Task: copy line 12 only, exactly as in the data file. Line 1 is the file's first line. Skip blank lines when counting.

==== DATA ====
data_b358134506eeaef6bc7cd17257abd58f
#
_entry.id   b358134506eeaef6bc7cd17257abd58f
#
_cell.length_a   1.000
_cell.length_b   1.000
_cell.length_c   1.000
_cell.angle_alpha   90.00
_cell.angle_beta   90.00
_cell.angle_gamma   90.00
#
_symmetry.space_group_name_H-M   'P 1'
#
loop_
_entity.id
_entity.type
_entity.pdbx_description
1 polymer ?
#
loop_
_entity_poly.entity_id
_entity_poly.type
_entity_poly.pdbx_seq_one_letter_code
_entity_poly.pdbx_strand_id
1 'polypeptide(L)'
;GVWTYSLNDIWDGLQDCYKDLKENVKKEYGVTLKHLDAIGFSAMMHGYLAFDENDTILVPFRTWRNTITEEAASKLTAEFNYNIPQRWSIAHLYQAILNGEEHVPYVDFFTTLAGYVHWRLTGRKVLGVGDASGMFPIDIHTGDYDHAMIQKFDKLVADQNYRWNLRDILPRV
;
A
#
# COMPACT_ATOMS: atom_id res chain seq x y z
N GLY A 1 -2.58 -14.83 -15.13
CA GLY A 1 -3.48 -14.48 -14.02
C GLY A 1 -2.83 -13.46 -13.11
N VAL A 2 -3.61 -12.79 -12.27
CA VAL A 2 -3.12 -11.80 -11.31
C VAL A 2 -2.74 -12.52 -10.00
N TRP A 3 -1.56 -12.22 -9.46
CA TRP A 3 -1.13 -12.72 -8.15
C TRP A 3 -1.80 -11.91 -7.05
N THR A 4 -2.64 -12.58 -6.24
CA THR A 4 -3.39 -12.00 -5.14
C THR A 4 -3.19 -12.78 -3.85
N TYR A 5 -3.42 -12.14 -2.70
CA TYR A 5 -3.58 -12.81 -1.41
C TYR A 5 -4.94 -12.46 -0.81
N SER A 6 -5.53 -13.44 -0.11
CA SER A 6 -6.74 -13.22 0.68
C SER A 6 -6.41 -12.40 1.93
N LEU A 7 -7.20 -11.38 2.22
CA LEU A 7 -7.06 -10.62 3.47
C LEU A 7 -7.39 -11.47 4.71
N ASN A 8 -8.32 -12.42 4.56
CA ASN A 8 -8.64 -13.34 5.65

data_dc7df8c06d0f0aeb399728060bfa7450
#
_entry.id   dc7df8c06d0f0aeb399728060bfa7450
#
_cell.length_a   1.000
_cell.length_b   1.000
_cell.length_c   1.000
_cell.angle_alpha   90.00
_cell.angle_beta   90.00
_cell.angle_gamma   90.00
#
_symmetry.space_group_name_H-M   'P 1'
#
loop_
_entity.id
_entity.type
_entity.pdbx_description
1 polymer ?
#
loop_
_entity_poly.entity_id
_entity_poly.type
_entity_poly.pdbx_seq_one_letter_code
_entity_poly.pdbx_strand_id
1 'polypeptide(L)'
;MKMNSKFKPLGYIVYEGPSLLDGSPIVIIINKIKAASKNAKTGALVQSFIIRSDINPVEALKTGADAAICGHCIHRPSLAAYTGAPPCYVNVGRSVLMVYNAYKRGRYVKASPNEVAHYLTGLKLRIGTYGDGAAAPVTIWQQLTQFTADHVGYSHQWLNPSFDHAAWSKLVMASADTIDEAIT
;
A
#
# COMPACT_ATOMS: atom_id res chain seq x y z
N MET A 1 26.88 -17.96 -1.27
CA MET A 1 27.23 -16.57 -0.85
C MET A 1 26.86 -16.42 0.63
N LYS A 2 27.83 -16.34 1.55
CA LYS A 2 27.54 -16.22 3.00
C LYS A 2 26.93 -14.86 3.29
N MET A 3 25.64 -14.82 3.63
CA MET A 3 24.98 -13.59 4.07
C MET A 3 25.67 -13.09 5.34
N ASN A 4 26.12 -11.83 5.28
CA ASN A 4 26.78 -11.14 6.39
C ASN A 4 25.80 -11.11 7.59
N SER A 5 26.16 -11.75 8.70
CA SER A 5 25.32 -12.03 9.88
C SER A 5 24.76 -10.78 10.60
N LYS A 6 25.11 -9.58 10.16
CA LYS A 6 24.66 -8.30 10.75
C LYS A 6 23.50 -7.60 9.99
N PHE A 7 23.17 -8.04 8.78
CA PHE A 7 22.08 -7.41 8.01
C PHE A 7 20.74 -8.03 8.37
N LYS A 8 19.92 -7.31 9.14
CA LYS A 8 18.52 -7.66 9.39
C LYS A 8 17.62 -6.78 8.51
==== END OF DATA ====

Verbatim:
_symmetry.space_group_name_H-M   'P 1'